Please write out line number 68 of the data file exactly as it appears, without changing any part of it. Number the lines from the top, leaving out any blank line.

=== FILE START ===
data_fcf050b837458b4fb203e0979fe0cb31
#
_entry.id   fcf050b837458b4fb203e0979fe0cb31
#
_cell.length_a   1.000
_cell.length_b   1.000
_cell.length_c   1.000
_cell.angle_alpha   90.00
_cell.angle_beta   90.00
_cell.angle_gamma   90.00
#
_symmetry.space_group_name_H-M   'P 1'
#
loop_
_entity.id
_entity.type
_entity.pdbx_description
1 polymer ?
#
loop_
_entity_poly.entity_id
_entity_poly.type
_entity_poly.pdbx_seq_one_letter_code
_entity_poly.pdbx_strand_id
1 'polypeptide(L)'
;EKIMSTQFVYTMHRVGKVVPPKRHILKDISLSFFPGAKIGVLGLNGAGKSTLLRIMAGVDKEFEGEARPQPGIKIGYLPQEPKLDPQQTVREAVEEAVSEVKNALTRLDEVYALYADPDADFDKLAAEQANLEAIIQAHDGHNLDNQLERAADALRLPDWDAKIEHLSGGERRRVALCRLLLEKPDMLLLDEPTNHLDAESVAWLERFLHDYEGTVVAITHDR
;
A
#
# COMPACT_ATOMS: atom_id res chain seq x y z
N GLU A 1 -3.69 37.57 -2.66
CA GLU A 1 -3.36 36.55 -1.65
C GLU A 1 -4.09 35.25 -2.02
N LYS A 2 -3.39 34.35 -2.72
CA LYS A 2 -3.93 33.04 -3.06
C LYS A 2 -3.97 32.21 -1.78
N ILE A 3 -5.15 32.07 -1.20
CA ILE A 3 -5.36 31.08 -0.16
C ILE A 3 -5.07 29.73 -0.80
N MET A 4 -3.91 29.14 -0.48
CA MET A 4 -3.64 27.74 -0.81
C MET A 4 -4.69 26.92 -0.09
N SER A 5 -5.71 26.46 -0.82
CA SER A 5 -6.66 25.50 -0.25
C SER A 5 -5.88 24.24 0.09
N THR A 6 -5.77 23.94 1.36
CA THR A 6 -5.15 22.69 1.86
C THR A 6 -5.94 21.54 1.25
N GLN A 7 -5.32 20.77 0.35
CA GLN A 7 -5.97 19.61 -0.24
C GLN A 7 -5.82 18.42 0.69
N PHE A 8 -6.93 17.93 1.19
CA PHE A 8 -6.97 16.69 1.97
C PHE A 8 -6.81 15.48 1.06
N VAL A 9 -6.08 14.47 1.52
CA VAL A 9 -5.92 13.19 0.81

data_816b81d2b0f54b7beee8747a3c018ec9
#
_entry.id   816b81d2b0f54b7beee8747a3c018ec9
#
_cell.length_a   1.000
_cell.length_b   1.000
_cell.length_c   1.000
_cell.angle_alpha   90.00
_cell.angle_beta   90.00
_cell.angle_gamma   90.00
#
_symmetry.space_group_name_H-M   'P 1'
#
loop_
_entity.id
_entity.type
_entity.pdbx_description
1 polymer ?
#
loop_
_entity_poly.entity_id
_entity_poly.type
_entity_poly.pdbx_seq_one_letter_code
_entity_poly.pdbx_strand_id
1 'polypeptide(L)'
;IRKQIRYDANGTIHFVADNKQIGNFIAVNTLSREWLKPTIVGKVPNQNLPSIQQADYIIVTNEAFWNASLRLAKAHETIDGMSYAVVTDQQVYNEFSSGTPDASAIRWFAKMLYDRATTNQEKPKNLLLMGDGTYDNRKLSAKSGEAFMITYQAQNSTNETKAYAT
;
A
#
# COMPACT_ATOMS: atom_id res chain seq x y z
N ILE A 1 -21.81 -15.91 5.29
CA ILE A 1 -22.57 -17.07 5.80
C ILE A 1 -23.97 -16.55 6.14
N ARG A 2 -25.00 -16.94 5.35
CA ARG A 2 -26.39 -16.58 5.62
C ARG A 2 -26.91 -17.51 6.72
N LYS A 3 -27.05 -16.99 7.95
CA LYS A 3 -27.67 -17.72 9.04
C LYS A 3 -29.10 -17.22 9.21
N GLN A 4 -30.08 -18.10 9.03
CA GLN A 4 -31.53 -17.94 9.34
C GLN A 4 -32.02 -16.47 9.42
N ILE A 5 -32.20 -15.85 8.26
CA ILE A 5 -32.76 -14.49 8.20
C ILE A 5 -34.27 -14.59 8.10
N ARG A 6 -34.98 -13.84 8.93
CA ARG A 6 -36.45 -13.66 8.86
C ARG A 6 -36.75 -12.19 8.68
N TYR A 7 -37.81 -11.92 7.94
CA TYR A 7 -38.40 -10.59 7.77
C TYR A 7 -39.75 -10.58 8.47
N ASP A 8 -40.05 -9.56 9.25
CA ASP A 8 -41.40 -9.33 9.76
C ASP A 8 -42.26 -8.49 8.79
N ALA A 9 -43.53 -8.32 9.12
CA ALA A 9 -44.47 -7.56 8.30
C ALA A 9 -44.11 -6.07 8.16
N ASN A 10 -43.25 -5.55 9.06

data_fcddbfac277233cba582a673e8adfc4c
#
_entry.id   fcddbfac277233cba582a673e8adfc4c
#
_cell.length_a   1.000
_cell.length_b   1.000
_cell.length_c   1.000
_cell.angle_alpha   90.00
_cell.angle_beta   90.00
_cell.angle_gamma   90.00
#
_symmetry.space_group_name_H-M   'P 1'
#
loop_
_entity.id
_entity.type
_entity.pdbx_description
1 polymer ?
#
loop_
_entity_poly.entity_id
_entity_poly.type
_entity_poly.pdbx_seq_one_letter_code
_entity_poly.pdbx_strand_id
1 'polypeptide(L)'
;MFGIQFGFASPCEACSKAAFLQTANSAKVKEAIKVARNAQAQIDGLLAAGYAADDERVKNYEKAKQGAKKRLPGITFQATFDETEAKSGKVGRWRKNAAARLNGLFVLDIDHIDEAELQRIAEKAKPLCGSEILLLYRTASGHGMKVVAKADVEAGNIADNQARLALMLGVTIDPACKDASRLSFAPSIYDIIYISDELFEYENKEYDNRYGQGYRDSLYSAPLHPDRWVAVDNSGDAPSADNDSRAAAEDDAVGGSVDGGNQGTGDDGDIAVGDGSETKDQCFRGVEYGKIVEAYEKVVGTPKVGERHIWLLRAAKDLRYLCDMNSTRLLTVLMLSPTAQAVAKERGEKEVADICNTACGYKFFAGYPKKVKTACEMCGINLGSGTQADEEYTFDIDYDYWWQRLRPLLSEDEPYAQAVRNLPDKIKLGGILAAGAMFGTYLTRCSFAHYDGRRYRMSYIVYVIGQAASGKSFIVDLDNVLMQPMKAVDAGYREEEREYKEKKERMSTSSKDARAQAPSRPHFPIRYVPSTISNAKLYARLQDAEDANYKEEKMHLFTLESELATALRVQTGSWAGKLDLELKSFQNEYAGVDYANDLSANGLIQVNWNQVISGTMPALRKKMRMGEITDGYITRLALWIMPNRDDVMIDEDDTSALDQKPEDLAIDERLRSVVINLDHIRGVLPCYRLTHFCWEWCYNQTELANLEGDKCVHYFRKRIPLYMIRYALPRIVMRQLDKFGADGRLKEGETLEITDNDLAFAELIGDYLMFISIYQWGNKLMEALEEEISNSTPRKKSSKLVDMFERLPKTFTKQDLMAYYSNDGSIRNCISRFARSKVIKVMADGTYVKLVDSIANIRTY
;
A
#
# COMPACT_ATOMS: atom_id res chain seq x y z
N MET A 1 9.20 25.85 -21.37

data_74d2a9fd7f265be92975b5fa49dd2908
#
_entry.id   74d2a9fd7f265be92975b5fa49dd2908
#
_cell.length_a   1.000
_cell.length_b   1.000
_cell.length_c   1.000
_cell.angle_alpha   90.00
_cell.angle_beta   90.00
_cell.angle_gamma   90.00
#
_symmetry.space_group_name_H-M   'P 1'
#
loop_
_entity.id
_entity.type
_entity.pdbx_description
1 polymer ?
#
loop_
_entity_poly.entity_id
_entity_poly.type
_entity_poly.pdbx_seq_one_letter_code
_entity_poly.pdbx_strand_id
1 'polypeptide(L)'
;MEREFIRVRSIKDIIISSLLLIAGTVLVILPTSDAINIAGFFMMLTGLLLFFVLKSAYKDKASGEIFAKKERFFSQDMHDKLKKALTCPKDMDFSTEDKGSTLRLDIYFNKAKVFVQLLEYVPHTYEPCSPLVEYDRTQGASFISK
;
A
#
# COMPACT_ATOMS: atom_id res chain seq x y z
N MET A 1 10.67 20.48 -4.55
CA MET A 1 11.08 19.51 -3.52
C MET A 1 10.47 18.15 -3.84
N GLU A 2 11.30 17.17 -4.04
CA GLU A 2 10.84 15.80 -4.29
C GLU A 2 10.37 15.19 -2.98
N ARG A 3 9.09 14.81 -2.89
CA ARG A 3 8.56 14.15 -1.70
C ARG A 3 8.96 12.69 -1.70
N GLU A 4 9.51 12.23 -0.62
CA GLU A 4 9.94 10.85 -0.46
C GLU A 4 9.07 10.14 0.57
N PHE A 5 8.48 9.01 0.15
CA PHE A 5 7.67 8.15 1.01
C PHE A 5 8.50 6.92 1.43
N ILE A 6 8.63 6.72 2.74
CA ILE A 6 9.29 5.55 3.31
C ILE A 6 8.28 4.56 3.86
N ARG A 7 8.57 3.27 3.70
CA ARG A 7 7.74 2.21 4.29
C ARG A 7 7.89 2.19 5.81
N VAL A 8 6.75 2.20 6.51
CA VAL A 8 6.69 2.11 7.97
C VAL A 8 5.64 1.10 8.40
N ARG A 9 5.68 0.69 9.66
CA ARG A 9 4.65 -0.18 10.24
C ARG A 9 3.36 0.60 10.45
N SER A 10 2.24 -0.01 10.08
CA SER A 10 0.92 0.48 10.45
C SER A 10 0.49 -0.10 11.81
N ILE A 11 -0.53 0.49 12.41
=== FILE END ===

_symmetry.space_group_name_H-M   'P 1'